The report adds to the debate about the ‘added value' of pre-school versus home learning, and provides a helpful insight into whether attending pre-school makes any differences to academic progress and social behavioural outcomes of pupils throughout their primary schooling. The findings perhaps challenge the notion that it is always best for parents to stay at home with their children during the preschool years. The EPPE sample were in pre-school during 1997-2001, and since then there has been a significant  increase in pre-school provision and investment in early years. Thus, the research basically confirms that this money has been well spent, as it would appear that high quality pre-school education is more likely to lead to better social and cognitive outcomes for pupils.


The implications for ITE tutors/mentors:

The significance of the Early Years home learning environment is likely to be an important consideration of primary and early years ITE programmes, particularly in light of the Every Child Matters (ECM) agenda. The implications for tutors are to ensure that trainees understand that teaching is more than focusing on subject and academic learning, but that it involves an understanding and appreciation that the way children learn, and the attitudes to learning, are a complex mix of experiences from the home and school environment. Tutors who teach on Early Years programmes need to continue to be explicit about what high quality pre- school experience is, and to embed this in the student experience of university and work-based learning.


The relevance to ITE students:

EPPE 3-11 demonstrates the extent to which the individual child, family and home learning environment (HLE) background factors continue to predict children's academic outcomes (attainment/progress) and social/behavioural development in Key Stage 2. Therefore, when students learn how to assess pupil achievements within a school context, they need to be aware of the quality of home and pre-school experiences. This is important, because ITE students need to understand that learning is not just something that happens when children start at school, but that there is a complex but significant relationship between home and school learning, social and behavioural factors which may affect pupil outcomes throughout primary school.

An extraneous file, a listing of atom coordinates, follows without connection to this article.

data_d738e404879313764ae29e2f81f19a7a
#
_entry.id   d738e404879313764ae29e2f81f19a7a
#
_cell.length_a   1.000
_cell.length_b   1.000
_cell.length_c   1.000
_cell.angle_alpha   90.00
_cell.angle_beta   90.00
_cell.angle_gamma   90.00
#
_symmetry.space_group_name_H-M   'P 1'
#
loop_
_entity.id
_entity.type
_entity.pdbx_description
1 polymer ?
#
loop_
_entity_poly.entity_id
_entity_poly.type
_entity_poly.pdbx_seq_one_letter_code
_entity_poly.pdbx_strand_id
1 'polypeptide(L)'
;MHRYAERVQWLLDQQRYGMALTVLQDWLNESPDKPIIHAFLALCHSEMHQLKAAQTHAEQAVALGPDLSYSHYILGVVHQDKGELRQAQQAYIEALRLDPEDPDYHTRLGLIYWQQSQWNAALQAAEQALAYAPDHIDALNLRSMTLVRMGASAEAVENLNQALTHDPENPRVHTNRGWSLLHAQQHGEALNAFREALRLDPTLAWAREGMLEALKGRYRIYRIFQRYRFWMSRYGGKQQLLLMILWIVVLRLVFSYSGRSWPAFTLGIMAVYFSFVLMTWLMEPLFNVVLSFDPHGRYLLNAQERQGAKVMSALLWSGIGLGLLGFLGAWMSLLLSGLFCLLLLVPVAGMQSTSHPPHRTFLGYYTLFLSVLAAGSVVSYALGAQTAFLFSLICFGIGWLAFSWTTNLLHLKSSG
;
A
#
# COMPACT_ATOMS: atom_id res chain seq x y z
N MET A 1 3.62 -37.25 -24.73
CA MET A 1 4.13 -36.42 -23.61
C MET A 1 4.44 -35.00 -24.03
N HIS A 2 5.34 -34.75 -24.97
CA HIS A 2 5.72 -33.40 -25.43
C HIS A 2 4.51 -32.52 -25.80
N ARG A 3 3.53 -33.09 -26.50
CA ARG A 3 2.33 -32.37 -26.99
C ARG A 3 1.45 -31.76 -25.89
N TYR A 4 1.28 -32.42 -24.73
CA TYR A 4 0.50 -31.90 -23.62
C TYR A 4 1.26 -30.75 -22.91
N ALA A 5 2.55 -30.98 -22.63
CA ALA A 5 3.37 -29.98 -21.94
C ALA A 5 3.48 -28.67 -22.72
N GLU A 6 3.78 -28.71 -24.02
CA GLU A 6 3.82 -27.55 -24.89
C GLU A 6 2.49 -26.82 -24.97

There are important implications for the ECM agenda in that the research suggests that promoting better academic outcomes in terms of ‘added value' measures is not at the expense of social/emotional development. The findings suggest that academic effectiveness of primary schools is particularly significant in reducing the achievement gap for disadvantaged pupils in terms of raising standards and social inclusion. 

The research suggests there is a need for specialist intervention for those children who are well behind their peers academically and in terms of social and behavioural measures at the start of primary school. Schools also need to pay attention to the effects of mobility of some children, as this can also lead to greater risk of poorer outcomes.

The research will continue to follow the sample of children up to the end of key stage 3 to see if these factors are still affecting outcomes in secondary school.


Reviewed by:
Sandra Eady

Authors :

Pam Sammons, Kathy Sylva, Edward Melhuish, Iram Siraj-Blatchford, Brenda Taggart, Stephen Hunt, Helena Jelicic